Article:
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Патент USA US2118396

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May 24, 1938.
N. E.. DAVIS ET AI.
2,118,396
CONSTRUCTION OF AERIAL SYSTEMS FOR USE ON SHORT WAVES
Filed Jan. l0, 1935
2 Sheets-Sheet l
INVENTOR.
NORMAN E. DAVIS
FREDERICK J. AINSLEY
ATTORNEY.
May 24, 1938.
N. E. DAVIS Er AL
2,118,396
CONSTRUCTION OF AERIAL SYSTEMS FOR USE ON SHORT WAVES
Filed Jan. 10, 1955
2 Sheets-Sheet 2
„_____.._._.___..__/.________ ___-___
INVENTOR.
NORMAN E. DAws
FREDERlcK J.A|NsLEY
BY
7 r/@É
- _-_ /w‘w-(VL/
ATTORNEY,
Patented May 24, 1938
2,118,396
UNITED STATES PATENT «OFFICE
2,118,396
CONSTRUCTION OF AERIAL SYSTEMS FOR
USE ON SHORT WAVES
Norman Eustace Davis, Chelmsford, and Fred
erick James Ainsley, Chislehurst, England, as
signors to Radio Corporation of America, a
corporation of Delaware
Application January 10, 1935, Serial No. 1,190
In Great Britain January 20, 1934
4 Claims. (Cl. Z50-_33)
This invention relates to constructions of aerial lengths of the aerial are, of course, in series with
systems for use on short waves or so-called ultra
one another, the series connection being made by
short waves. More specifically, the invention re
short transverse portions of conductor which are
lates to constructions for extending aerial systems at right angles to the three lines of extension.
5 wherein the aerial is extended not in a single
Figs. 3, 4 and 5 of the above mentioned United 5
straight line, but in effect, in a plurality of more States Patent No. 1,957,949 illustrate aerials of a
or less parallel straight lines, portions of the type similar to that of Fig. 2, and the present in
aerial system lying in said plurality of lines being vention is also applicable to these aerials.
joined in series by transverse connections be
The object of the present invention is to pro
10 tween them.
vide a simple, rigid, easily erected and relatively
It is very important that such aerials, more es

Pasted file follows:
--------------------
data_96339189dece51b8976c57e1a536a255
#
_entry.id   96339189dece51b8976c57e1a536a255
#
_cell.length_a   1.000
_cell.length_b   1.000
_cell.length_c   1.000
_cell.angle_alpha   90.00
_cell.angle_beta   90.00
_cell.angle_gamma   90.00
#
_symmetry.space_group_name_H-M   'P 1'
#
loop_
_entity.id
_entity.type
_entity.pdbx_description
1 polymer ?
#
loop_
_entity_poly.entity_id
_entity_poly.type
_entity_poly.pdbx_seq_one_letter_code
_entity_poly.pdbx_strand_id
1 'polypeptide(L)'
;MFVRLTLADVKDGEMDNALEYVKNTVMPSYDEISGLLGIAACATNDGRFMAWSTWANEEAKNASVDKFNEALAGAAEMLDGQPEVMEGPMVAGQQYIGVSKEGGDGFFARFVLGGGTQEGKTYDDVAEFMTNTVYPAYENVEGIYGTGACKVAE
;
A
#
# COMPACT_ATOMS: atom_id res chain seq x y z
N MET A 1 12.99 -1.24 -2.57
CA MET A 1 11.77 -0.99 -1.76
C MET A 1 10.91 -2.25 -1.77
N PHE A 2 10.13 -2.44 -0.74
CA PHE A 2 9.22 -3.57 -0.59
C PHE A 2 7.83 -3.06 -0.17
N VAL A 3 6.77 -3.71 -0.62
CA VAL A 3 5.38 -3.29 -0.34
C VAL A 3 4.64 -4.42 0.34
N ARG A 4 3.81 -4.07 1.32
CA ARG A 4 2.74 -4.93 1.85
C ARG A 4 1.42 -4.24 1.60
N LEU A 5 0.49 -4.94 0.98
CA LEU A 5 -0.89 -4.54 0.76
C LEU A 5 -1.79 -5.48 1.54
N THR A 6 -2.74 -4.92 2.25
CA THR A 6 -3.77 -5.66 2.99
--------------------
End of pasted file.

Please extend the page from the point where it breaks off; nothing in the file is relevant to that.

portable construction for an aerial of the kind
pecially when they are for use on wave lengths
of only a few meters or less, should be of rigid
construction in order that variations in the dis
15 tances between different parts of the aerial and
between the aerial and adjacent objects-with
consequent variations in aerial properties and
characteristics-shall be reduced as far as pos
sible. It is also often required that the aerial
construction shall be self-supporting, i. e., shall
not require supporting guys. As will be seen later,
which is extended in a plurality of parallel or ap
proximately parallel lines.
According to this invention, a construction for
an aerial of the kind referred to comprises a plu
rality of approximately parallel adjacent masts
(for example in the form of rods or tubes) each
mast lying in one of the plurality cf lines of ex
tension of the aerial, and portions only of each
mast being utilized as the aerial proper, said por
tions being connected together as required by
transverse connectors extending between the
the present invention enables these requirements
to be readily satisfied.
masts.
Aerials which may be regarded as extended in a
plurality of lines in the sense in which this
phrase is used herein, are described in United
Where anv aerial construction, according to this
invention, is required to be of any very great
height, it will generally be necessary to provide
States Patent No. 1,957,949, dated May 8, 1934,
cross braces and diagonal struts or tension mem
which patent describes directive aerials of the
type set forth in British Patents Nos. 242,342 and
bers between the masts, these braces and struts
or tension members being additional to any brac
285,106 and wherein the intermediate, folded por
ing effect provided by the inter-connections be
tions of the wire or conductor are so arranged
tween the masts.
According to an important sub-ordinate fea
ture of this invention, the cross braces are 1o
cated at, and diagonal struts or tension members
are arranged between, points in the masts where
the alternating voltage on the aerial portions
that they radiate effectively in the same direc
tion as the straight portions. For example, Fig. 2
of United States Patent No. 1,957,949, illustrates
35 an aerial system in which a straight half-wave
length A is followed by a reversed or folded half
Wave length B and then by a straight half-wave